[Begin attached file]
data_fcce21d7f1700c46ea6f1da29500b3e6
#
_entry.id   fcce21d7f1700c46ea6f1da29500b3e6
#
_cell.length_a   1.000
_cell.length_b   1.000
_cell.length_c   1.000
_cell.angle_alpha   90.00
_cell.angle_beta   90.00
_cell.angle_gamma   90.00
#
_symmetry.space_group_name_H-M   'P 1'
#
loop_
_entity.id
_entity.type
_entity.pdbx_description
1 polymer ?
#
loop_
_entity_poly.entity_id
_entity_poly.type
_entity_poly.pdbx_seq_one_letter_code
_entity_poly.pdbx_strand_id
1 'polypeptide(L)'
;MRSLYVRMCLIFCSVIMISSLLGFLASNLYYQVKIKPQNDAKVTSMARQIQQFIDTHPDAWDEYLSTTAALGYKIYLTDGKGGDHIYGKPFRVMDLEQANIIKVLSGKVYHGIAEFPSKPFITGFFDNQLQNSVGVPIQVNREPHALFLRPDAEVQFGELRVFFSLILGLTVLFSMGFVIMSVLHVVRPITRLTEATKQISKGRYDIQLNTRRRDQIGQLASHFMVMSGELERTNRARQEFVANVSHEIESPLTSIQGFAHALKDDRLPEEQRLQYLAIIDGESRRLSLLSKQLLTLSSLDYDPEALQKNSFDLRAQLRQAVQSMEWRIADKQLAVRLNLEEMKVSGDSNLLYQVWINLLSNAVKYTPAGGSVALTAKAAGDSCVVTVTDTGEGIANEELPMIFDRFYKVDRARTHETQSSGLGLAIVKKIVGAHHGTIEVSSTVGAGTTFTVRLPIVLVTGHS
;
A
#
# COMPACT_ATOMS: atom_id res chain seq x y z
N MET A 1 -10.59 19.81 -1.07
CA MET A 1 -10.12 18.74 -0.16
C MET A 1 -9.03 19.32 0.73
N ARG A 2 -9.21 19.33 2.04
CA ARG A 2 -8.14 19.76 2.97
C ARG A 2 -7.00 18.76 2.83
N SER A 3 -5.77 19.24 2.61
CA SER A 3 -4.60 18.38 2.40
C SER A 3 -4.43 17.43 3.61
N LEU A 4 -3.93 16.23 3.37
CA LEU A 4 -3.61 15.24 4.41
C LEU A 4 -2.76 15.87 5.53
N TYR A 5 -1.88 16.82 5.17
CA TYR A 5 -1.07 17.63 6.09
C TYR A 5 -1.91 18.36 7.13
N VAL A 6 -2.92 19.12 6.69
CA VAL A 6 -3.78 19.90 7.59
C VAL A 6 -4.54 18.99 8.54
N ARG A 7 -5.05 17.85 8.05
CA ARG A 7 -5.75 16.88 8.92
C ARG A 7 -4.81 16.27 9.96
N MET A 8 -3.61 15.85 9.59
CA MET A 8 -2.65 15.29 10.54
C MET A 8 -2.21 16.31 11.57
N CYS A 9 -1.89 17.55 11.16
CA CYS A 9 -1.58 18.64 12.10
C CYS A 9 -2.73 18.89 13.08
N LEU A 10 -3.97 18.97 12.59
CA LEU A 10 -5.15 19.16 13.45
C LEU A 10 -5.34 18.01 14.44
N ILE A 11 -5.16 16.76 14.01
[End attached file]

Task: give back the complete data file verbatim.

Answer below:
data_fcce21d7f1700c46ea6f1da29500b3e6
#
_entry.id   fcce21d7f1700c46ea6f1da29500b3e6
#
_cell.length_a   1.000
_cell.length_b   1.000
_cell.length_c   1.000
_cell.angle_alpha   90.00
_cell.angle_beta   90.00
_cell.angle_gamma   90.00
#
_symmetry.space_group_name_H-M   'P 1'
#
loop_
_entity.id
_entity.type
_entity.pdbx_description
1 polymer ?
#
loop_
_entity_poly.entity_id
_entity_poly.type
_entity_poly.pdbx_seq_one_letter_code
_entity_poly.pdbx_strand_id
1 'polypeptide(L)'
;MRSLYVRMCLIFCSVIMISSLLGFLASNLYYQVKIKPQNDAKVTSMARQIQQFIDTHPDAWDEYLSTTAALGYKIYLTDGKGGDHIYGKPFRVMDLEQANIIKVLSGKVYHGIAEFPSKPFITGFFDNQLQNSVGVPIQVNREPHALFLRPDAEVQFGELRVFFSLILGLTVLFSMGFVIMSVLHVVRPITRLTEATKQISKGRYDIQLNTRRRDQIGQLASHFMVMSGELERTNRARQEFVANVSHEIESPLTSIQGFAHALKDDRLPEEQRLQYLAIIDGESRRLSLLSKQLLTLSSLDYDPEALQKNSFDLRAQLRQAVQSMEWRIADKQLAVRLNLEEMKVSGDSNLLYQVWINLLSNAVKYTPAGGSVALTAKAAGDSCVVTVTDTGEGIANEELPMIFDRFYKVDRARTHETQSSGLGLAIVKKIVGAHHGTIEVSSTVGAGTTFTVRLPIVLVTGHS
;
A
#
# COMPACT_ATOMS: atom_id res chain seq x y z
N MET A 1 -10.59 19.81 -1.07
CA MET A 1 -10.12 18.74 -0.16
C MET A 1 -9.03 19.32 0.73
N ARG A 2 -9.21 19.33 2.04
CA ARG A 2 -8.14 19.76 2.97
C ARG A 2 -7.00 18.76 2.83
N SER A 3 -5.77 19.24 2.61
CA SER A 3 -4.60 18.38 2.40
C SER A 3 -4.43 17.43 3.61
N LEU A 4 -3.93 16.23 3.37
CA LEU A 4 -3.61 15.24 4.41
C LEU A 4 -2.76 15.87 5.53
N TYR A 5 -1.88 16.82 5.17
CA TYR A 5 -1.07 17.63 6.09
C TYR A 5 -1.91 18.36 7.13
N VAL A 6 -2.92 19.12 6.69
CA VAL A 6 -3.78 19.90 7.59
C VAL A 6 -4.54 18.99 8.54
N ARG A 7 -5.05 17.85 8.05
CA ARG A 7 -5.75 16.88 8.92
C ARG A 7 -4.81 16.27 9.96
N MET A 8 -3.61 15.85 9.59
CA MET A 8 -2.65 15.29 10.54
C MET A 8 -2.21 16.31 11.57
N CYS A 9 -1.89 17.55 11.16
CA CYS A 9 -1.58 18.64 12.10
C CYS A 9 -2.73 18.89 13.08
N LEU A 10 -3.97 18.97 12.59
CA LEU A 10 -5.15 19.16 13.45
C LEU A 10 -5.34 18.01 14.44
N ILE A 11 -5.16 16.76 14.01